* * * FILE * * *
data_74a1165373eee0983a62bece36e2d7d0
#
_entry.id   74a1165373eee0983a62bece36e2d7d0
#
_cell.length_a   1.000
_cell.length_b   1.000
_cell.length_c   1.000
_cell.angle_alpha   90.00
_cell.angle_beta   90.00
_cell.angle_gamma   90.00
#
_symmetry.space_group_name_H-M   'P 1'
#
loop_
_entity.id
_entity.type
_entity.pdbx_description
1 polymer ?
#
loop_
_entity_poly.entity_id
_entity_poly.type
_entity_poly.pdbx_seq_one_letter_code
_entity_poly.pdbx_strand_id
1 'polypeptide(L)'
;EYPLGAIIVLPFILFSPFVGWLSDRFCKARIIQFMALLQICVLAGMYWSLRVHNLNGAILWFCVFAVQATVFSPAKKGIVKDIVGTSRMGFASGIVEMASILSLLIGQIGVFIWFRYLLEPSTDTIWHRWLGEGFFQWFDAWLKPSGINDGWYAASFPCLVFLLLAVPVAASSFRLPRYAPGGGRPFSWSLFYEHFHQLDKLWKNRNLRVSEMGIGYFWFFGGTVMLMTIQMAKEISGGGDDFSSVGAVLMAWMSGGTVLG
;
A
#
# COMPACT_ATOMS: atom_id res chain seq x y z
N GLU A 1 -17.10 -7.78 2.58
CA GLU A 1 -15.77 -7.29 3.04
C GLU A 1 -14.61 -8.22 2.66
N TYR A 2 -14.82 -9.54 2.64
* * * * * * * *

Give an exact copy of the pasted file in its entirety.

data_74a1165373eee0983a62bece36e2d7d0
#
_entry.id   74a1165373eee0983a62bece36e2d7d0
#
_cell.length_a   1.000
_cell.length_b   1.000
_cell.length_c   1.000
_cell.angle_alpha   90.00
_cell.angle_beta   90.00
_cell.angle_gamma   90.00
#
_symmetry.space_group_name_H-M   'P 1'
#
loop_
_entity.id
_entity.type
_entity.pdbx_description
1 polymer ?
#
loop_
_entity_poly.entity_id
_entity_poly.type
_entity_poly.pdbx_seq_one_letter_code
_entity_poly.pdbx_strand_id
1 'polypeptide(L)'
;EYPLGAIIVLPFILFSPFVGWLSDRFCKARIIQFMALLQICVLAGMYWSLRVHNLNGAILWFCVFAVQATVFSPAKKGIVKDIVGTSRMGFASGIVEMASILSLLIGQIGVFIWFRYLLEPSTDTIWHRWLGEGFFQWFDAWLKPSGINDGWYAASFPCLVFLLLAVPVAASSFRLPRYAPGGGRPFSWSLFYEHFHQLDKLWKNRNLRVSEMGIGYFWFFGGTVMLMTIQMAKEISGGGDDFSSVGAVLMAWMSGGTVLG
;
A
#
# COMPACT_ATOMS: atom_id res chain seq x y z
N GLU A 1 -17.10 -7.78 2.58
CA GLU A 1 -15.77 -7.29 3.04
C GLU A 1 -14.61 -8.22 2.66
N TYR A 2 -14.82 -9.54 2.64